For an effective and quick muscle-building program, try German Volume Training (GVT). It’s a high-volume workout that’ll overload your muscles.
- What’s German Volume Training?
- Body part splits
- Rest and tempo
- Choosing the exercises
- Warming up
- How to choose the right weight
- Example routines
- Frequently asked questions
What’s German Volume Training?
German Volume Training (GVT) is also known as the 10×10 workout. It’s a high-volume and high-intensity form of weight training that is known for increasing strength and muscle.
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A study by the University of New Mexico has shown the GVT, and modified versions lead to significant growth.
The program became well-known in Germany in the 1970s due to Rolf Feser, who was the National Coach of Weightlifting at the time. World-famous trainer, Charles Poliquin also played a major role in popularizing GVT.
Many bodybuilders and Olympic athletes have credited GVT as an effective way to build muscle mass.
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When you’re doing German Volume Training, understand that you’re muscles are being exposed to higher-than-usual volumes, so watch your form and do it with caution.
By incorporating GVT into your workout routine, you may see significant growth in a relatively short amount of time.
Body part splits
With the amount of volume and intensity, your muscles will need to recover between sessions. Therefore, you should allow 4 to 5 days of rest for the specific muscle that you trained. The following is a good routine to follow:
- Day 1: Chest and Back.
- Day 2: Legs and Abs.
- Day 3: Rest.
- Day 4: Arms and Shoulders.
- Day 5: Rest.
- Day 6: Rest.
- Day 7: Start from the beginning.
Rest and tempo
In German Volume Training, rest and tempo are two important techniques to understand. When you’re doing the main lift, such as a squat or bench press, you need to rest between 90 to 120 seconds before starting the next set.
It’s tempting to shorten your rest time because, in the beginning, it’ll feel easy. However, resting for the full amount of time will help you finish strong.
When it comes to tempo, the movements will be done with a 4-0-2-0 tempo. Let’s apply this to a squat. Once you take the bar off of the rack, you’ll go down for four seconds, and go up immediately for 2 seconds. For accessory exercises, you can do a 3-0-2-0 tempo.
Choosing the exercises
With each body part, do one main exercise and one accessory exercise. You’ll do a total of four exercises with each workout. The following are examples of exercises that you can do for each body part:
- Chest: Barbell or dumbbell bench press, dumbbell fly, incline press,
- Legs: Squat, leg press, leg curls, calf raises, and leg extensions.
- Back: Pull-ups, lat pulldown, bent-over barbell or dumbbell row, and face pull.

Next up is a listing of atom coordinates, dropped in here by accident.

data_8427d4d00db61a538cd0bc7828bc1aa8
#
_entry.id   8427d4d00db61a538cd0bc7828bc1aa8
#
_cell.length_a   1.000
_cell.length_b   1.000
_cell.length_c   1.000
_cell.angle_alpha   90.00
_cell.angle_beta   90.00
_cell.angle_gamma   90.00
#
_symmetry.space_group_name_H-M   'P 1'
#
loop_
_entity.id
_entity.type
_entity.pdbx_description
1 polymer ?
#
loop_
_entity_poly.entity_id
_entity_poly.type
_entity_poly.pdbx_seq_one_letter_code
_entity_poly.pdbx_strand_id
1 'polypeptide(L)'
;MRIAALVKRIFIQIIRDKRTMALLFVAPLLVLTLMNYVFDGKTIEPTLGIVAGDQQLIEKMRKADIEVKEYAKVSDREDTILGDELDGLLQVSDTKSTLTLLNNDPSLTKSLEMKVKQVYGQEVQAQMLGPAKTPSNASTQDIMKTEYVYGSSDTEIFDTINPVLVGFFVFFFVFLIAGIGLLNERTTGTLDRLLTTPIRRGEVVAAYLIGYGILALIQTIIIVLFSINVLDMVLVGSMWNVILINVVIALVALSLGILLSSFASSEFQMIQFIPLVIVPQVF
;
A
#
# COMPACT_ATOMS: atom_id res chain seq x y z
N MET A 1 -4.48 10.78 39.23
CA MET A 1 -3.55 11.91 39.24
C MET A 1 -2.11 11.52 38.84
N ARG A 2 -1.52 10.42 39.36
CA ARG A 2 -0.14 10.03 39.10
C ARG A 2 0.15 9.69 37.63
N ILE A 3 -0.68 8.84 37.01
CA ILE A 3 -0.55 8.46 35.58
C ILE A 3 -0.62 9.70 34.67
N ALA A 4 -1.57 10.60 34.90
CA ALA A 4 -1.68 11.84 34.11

- Abs: Plank, leg raises, and sit-ups.
- Arms: Barbell or dumbbell curls, EZ-bar skull crusher,
- Shoulders: Lateral raise, reverse fly, barbell overhead press.
Skipping the warm-up and jumping into 10 sets of 10 reps isn’t a good idea because it can lead to an injury. Start with dynamic stretches, especially with the body parts that you’ll be focusing on that day.
You don’t have to spend a long time warming up, just take 5 to 10 minutes to prepare your body and mind for your intense workout. You can even do a lightweight set to warm up your muscles.
How to choose the right weight
The goal is to complete all ten sets with ten reps by using the same weight. As you begin, you’ll notice that it’s easier in the beginning and that’s normal. 60% of your 1-rep maximum is a good place to start.
For example, if you can squat 400 pounds for your 1-rep max, then you should use 240 pounds. Once you’re able to complete all ten sets of ten reps consistently, increase the weight by 4% to 5%.
The following is an example routine that you can follow:
Day 1: Chest and Back.
- Bench press and bent-over row. 10 reps with 90 seconds of rest in between for each and repeat 10 times.
- Dumbbell fly and lat pulldown. 10 to 12 reps with 60 seconds of rest in between for each and repeat 3 times.
Day 2: Legs and Abs.
- Squat and leg extensions. 10 reps with 90 seconds of rest in between for each and repeat 10 times.
- Leg raises and calf raises. 10 to 12 reps with 60 seconds of rest in between for each and repeat 3 times.
Day 3: Rest.
Day 4: Arms and shoulders.
- Overhead press and dips. 10 reps with 90 seconds of rest in between for each and repeat 10 times.
- Lateral raises and dumbbell curls. 10 to 12 reps with 60 seconds of rest in between for each and repeat 3 times.
Day 5 and 6: Rest.
Day 7: Start from the beginning.
Frequently asked questions
Is German Volume Training better than other training programs?
Almost any training program will give you results if you put in the effort and do it consistently. What makes German Volume Training stand out is that it’s extremely hard, and is effective for gaining muscle.
How long should I do German Volume Training?
GVT isn’t something you want to do for prolonged periods. 4 to 6 weeks is the perfect amount of time to follow the program.
Is GVT good for beginners?
Due to the intensity, GVT isn’t good for beginners. If you’re just starting, it’s better to gradually increase your intensity to avoid injuries.
German Volume Training is an effective way to build muscle mass and increase strength. Incorporate it into your routine, and you may see great results. Since it’s an intense workout program, work your way up gradually and take your rest seriously.
Featured image courtesy of Pexels.